At the same time every morning, like clockwork, my dog starts whining from his cage to signal he’s awake and ready to be let out.
Before roaming the house alone, he must be taken outside to relieve himself. Once we step out the door, a realization hits me about the neighboring dogs sharing the same bathroom areas as mine.
After wandering the neighborhood for a bit, we head back inside for me to return to the bed.
Of course, my dogs join me. Another realization hits me concerning the dogs’ paws on the bed I spend so much time in. Just as humans can catch diseases from others, dogs can catch diseases from other dogs.
This in turn made me wonder what sorts of diseases are hiding on those paws that I could catch. Although they are loving animals, our most faithful companions may be hurting us without our knowledge because close living conditions with our pets open the door to sometimes silent diseases.
Zoonosis is “any disease or infection that can be passed from animals to humans” (Protecting Pets). These diseases can be passed virally or by skin to skin contact, but many are most commonly passed when dealing with feces or from the animals’ contaminated paws.
The most common diseases passed from our pets to us are rabies, ringworms, hookworms, roundworms, and pinworms (Protecting Pets).
Rabies is a viral disease that is passed to humans when an infected animal bites them (Walhert). The rabies virus is held within an animal’s saliva. In more rare cases, rabies can be passed when the dog’s saliva comes in contact with open wounds, broken skin or “mucous membranes” such as the mouth or inner eyelids.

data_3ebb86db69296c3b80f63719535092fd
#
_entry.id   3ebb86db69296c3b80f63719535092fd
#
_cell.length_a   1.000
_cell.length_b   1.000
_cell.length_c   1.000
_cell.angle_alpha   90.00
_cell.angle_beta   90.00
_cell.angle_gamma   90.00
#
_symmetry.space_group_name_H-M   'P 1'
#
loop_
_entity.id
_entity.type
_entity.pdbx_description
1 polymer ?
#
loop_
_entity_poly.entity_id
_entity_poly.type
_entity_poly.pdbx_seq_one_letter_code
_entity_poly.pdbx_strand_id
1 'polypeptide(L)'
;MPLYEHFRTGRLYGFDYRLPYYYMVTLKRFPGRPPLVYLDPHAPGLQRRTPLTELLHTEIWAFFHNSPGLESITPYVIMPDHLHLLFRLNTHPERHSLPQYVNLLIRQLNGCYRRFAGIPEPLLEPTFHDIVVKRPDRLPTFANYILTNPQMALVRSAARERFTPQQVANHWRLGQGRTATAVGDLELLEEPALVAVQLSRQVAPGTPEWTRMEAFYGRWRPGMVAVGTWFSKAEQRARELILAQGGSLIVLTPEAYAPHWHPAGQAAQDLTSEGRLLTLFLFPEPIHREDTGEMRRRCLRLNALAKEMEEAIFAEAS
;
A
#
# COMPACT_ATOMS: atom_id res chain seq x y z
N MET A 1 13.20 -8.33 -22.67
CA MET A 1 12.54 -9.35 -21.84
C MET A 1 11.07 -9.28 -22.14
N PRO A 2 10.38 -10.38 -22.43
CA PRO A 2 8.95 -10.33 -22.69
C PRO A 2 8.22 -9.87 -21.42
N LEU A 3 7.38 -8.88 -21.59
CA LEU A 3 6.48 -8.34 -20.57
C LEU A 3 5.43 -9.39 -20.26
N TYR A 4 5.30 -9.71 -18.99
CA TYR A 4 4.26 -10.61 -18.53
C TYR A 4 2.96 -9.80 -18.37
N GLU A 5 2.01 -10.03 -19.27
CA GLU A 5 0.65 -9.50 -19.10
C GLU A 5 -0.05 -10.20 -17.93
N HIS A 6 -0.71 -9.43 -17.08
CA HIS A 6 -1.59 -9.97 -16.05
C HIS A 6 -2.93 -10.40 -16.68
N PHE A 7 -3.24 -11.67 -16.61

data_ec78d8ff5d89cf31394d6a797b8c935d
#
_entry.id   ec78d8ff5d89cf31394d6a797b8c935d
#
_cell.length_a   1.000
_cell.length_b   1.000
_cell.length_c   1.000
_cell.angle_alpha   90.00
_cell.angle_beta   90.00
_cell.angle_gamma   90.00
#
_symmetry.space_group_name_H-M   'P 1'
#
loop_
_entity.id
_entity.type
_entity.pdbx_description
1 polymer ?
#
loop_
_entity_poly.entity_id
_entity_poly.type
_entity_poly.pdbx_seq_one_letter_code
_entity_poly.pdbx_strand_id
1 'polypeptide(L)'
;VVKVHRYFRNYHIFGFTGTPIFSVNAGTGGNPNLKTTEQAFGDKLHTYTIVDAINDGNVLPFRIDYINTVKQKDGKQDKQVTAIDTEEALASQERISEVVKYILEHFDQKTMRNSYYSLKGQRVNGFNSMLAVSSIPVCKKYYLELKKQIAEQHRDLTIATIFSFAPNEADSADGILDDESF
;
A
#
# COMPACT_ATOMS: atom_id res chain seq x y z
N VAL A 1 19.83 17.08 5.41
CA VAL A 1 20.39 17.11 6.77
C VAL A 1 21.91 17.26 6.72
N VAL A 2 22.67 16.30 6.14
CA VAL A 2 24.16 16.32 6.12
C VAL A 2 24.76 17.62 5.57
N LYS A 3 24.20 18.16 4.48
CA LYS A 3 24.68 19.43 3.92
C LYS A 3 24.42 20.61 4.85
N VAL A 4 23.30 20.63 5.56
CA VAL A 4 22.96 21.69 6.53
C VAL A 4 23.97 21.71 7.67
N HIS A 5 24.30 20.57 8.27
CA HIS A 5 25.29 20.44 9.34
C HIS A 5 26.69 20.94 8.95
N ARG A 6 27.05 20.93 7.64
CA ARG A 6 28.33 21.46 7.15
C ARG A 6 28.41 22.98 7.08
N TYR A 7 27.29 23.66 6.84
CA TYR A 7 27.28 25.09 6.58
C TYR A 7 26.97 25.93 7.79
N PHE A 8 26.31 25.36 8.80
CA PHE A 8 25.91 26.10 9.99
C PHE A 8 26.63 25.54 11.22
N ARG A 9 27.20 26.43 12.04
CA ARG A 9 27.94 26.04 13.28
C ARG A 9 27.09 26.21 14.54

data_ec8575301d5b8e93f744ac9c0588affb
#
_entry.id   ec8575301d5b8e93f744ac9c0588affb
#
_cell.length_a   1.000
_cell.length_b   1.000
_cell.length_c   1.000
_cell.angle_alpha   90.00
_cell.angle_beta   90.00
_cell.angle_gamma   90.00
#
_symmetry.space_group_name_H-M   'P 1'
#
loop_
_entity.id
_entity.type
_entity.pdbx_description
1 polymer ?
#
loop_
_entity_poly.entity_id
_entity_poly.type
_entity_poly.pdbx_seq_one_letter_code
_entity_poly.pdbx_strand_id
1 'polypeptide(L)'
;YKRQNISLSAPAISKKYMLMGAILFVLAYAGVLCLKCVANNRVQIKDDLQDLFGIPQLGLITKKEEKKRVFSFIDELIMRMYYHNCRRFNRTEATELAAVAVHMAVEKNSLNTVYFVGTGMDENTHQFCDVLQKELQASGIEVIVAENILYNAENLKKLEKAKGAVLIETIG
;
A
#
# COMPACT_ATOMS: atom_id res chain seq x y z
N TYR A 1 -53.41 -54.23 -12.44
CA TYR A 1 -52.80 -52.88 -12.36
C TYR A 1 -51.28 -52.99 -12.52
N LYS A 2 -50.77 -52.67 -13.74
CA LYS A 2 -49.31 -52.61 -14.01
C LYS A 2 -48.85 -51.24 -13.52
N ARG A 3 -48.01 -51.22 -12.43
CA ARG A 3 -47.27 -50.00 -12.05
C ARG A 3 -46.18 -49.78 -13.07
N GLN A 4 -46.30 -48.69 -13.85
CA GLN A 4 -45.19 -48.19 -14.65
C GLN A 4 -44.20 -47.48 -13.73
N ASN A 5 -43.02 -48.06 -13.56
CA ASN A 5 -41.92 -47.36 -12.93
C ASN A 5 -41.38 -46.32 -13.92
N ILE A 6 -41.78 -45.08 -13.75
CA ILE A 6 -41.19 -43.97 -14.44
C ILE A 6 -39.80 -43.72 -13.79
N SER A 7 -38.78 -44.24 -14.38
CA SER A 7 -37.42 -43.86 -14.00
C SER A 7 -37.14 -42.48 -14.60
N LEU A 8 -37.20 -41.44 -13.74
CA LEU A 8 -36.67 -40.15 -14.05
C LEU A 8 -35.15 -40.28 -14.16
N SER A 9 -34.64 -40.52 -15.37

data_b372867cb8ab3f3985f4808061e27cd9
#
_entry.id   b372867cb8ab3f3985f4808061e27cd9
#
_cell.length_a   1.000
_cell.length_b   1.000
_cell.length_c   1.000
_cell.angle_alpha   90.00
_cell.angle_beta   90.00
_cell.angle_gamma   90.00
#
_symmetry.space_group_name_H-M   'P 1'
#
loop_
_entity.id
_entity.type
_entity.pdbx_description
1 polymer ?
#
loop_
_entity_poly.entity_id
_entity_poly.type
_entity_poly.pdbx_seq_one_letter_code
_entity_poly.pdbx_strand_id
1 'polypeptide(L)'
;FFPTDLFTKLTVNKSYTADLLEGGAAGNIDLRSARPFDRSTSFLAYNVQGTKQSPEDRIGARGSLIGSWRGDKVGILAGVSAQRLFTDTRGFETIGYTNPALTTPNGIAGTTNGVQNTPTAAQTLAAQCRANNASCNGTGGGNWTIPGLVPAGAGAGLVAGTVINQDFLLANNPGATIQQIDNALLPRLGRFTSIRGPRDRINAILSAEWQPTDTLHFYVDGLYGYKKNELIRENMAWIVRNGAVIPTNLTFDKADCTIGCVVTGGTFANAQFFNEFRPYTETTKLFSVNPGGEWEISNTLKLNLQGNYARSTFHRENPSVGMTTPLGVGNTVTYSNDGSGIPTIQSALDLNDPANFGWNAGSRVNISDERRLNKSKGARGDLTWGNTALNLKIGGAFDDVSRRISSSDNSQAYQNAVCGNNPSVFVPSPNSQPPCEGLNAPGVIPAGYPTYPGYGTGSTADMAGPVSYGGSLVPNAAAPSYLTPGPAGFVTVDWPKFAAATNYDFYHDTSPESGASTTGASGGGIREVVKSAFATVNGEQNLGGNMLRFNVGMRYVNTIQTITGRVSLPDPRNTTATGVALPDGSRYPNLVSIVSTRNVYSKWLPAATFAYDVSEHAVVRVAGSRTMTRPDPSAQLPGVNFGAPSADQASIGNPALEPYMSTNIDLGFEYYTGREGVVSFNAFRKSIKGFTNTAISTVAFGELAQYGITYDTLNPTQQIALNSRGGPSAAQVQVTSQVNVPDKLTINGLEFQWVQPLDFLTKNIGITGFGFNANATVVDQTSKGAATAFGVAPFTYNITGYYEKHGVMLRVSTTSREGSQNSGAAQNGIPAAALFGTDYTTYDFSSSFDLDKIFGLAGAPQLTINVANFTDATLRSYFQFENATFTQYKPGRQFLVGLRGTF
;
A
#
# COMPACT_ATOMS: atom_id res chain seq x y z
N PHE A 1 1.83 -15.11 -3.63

Symptoms of rabies can appear within a few days up to a year after the bite. The most common and distinctive signs of rabies after a bite include a tingling or twitching sensation around the bite area followed by “a fever, headache, muscle aches, loss of appetite, nausea, and fatigue” (Rabies).
With this being said, rabies begins by affecting the muscles of the bite area, moving up the nearby nerves to the brain which causes more horrendous or newer signs and ultimately death when left untreated. Luckily, there is a vaccine for this disease and treatments that can be given to those who have been bitten by infected animals (Rabies).
Hookworms are another common disease passed to humans from pets. These enter through the skin causing “red snakelike bumps on the skin” along with inflammation and stomach pains as well as infecting the large and small intestines (Protecting Pets). While they home in the intestines, our dogs release these buggers into our yards when they relieve themselves.
Luckily for us, the worms can’t survive in muck or clay and “almost immediately die under direct sunlight”. After entering through the skin, the worms migrate to the lungs, and then come up from the trachea to be swallowed, and make their new home in our intestines. Normally, they survive anywhere from 1-5 years, but some have lived in the host up to 15 years! (Hookworms).
Roundworms are passed to humans through ingestion of the eggs. These pests are found in a pet’s feces and “can last years in their environment” in your own backyard. These worms can affect the liver, lungs, eyes, heart and brain (Protecting Pets). These worms are anywhere from 2-5 inches in length and can be passed whole or in egg form by our pets. Pets then pick up the eggs with their paws and bring them wherever they go. With all the different organs affected by roundworms, there are multiple subtypes of worms in the roundworm family, each causing different symptoms.